What should we do with these odd complaints?

Wow. Test. You.

Scroll through our vast complaints database — more than 2,000 of them this year — and you’ll see a lot of familiar names under the “company” category. And some you would not expect.

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My favorite? Wow.

Wow, what?

WOW Air, as it turns out. “Do you have an email address for an executive?” asked reader Martin Taxson.

Of course we did.

We have a lot of strange complaint categories. And just to be clear, these complaints are supposed to be last-ditch efforts to get a company to do the right thing. My volunteers and I field many more questions through our forums or email. The form-submitted cases are supposed to be the hardest of the hard-luck cases.

Well, usually.

Here’s a row of “complaints” we received a few weeks ago.


All of the files were empty. I’m not really sure what our readers were testing, but whatever it was, I wish them the best of luck with finding it.

And then there’s “yours” for the complaint category — as in your site.

Just last month, we received half a dozen of those. Most were hate mail.

Sara De Jong, a restaurant server from Orange City, Iowa, read my recent story about the relentless spread of tipping, and wanted to complain.

To me.

“I had a customer come in and before they finished paying, they told me about an article they read: yours,” she says. “They also said they no longer need to tip, and if enough people do the same, our wage will change, so no need to be upset.”

She’s upset about that.

“I want a public apology,” she says. “And maybe tell people that they should be tipping!”

She adds, “I do not make minimum wage without tips. How is it OK for you to tell people to not tip us? Believe it or not but you don’t need to tip, but if we do change things, prices for going out to eat are going to go up drastically!”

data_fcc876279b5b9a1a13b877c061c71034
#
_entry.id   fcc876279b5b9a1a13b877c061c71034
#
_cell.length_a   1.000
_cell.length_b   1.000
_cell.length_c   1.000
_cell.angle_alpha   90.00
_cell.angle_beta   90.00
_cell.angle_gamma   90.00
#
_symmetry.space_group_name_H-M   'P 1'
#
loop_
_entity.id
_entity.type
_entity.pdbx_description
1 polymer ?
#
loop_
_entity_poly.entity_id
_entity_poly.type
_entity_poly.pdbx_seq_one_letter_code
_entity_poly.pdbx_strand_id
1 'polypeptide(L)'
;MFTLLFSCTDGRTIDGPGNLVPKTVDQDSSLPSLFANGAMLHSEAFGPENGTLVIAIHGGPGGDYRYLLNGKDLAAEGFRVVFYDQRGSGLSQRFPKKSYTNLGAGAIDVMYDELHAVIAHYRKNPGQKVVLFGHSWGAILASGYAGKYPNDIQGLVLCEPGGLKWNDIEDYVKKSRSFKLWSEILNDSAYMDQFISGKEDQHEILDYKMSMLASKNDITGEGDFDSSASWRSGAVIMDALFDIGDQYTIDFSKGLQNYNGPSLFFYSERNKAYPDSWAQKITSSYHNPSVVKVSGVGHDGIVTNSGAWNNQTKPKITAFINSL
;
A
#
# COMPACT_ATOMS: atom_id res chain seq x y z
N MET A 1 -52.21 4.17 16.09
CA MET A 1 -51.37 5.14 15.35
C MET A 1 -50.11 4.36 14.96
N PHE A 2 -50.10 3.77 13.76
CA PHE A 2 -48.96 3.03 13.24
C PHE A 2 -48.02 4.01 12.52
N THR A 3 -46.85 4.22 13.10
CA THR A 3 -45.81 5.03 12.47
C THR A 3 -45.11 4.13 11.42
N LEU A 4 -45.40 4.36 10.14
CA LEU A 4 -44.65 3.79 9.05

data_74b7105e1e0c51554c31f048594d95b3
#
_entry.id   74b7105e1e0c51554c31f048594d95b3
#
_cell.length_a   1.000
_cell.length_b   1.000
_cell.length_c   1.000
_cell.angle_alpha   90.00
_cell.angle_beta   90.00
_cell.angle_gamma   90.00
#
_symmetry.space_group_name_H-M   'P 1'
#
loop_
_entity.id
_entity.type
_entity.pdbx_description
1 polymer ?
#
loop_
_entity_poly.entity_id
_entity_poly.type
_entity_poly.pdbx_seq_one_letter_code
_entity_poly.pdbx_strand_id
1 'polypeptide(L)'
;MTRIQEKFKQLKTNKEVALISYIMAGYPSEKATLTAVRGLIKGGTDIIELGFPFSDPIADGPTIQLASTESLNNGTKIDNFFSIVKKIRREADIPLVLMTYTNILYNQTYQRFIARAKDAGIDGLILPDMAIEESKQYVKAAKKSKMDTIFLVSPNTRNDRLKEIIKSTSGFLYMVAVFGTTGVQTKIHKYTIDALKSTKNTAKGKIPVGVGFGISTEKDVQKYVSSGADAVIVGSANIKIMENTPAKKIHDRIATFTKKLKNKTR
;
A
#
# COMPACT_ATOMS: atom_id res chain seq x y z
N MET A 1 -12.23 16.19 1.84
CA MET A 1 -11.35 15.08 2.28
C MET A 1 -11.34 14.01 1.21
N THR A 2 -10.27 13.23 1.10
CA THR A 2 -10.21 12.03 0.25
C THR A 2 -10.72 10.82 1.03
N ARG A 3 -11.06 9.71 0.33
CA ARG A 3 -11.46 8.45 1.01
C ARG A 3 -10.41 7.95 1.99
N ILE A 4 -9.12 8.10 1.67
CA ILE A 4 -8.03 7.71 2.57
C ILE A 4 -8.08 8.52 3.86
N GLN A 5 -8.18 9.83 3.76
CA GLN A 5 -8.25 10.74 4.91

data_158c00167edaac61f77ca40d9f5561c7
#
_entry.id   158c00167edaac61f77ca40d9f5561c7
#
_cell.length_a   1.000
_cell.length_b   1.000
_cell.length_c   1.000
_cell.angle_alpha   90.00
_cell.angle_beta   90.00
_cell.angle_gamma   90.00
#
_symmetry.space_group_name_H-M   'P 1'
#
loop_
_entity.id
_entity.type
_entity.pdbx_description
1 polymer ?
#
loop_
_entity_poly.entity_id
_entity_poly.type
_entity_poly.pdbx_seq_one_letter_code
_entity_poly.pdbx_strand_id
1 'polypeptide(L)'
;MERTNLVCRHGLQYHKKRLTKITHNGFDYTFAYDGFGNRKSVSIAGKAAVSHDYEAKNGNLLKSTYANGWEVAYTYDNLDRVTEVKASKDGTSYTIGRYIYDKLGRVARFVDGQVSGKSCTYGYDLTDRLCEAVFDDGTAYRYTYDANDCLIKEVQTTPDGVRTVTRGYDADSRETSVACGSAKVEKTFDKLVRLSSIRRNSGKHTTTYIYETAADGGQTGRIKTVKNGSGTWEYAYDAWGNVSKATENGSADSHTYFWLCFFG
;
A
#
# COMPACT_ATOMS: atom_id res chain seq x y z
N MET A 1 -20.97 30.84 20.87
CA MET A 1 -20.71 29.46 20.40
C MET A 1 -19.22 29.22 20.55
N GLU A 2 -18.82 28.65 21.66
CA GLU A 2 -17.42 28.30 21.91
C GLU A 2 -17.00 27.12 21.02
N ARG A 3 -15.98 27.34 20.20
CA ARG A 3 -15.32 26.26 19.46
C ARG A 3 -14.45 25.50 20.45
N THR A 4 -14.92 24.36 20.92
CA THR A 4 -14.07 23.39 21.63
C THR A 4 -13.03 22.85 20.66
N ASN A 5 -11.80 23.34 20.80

De Jong also wants me to pay her $100.

What a strange request.

First of all, I don’t believe her story. Sure, the story ran in a few newspapers, but I don’t believe anyone told her that they didn’t have to tip her because of something they read.

Let’s scroll to the bottom of the article to read what I actually wrote:

Service employees with below-minimum-wage jobs really need the gratuities to make ends meet. Travelers are pressured to pay more than the sticker price on everything from coffee to Korean barbecue — and made to feel guilty if they don’t.

Maybe we’ve reached a tipping point. And maybe it’s time for businesses to pay their employees a living wage and to eliminate the system of not-so-voluntary gratuities. Many travelers feel guilt tipping crosses a line. If you’re not one of them, just take a trip and experience these aggressive solicitations for yourself.

You’ll see.

I’m not sure where I said, “Don’t tip” in there. Can you find it?

I think De Jong didn’t bother to read the article. Instead, she relied on what a mob of angry waiters on Facebook had to say about the story. They called me every name in the book. Really made them look like professionals, that did.

Like I said, “yours” is a strange category, and hers is an even stranger demand.

Needless to say, I’m not paying her $100.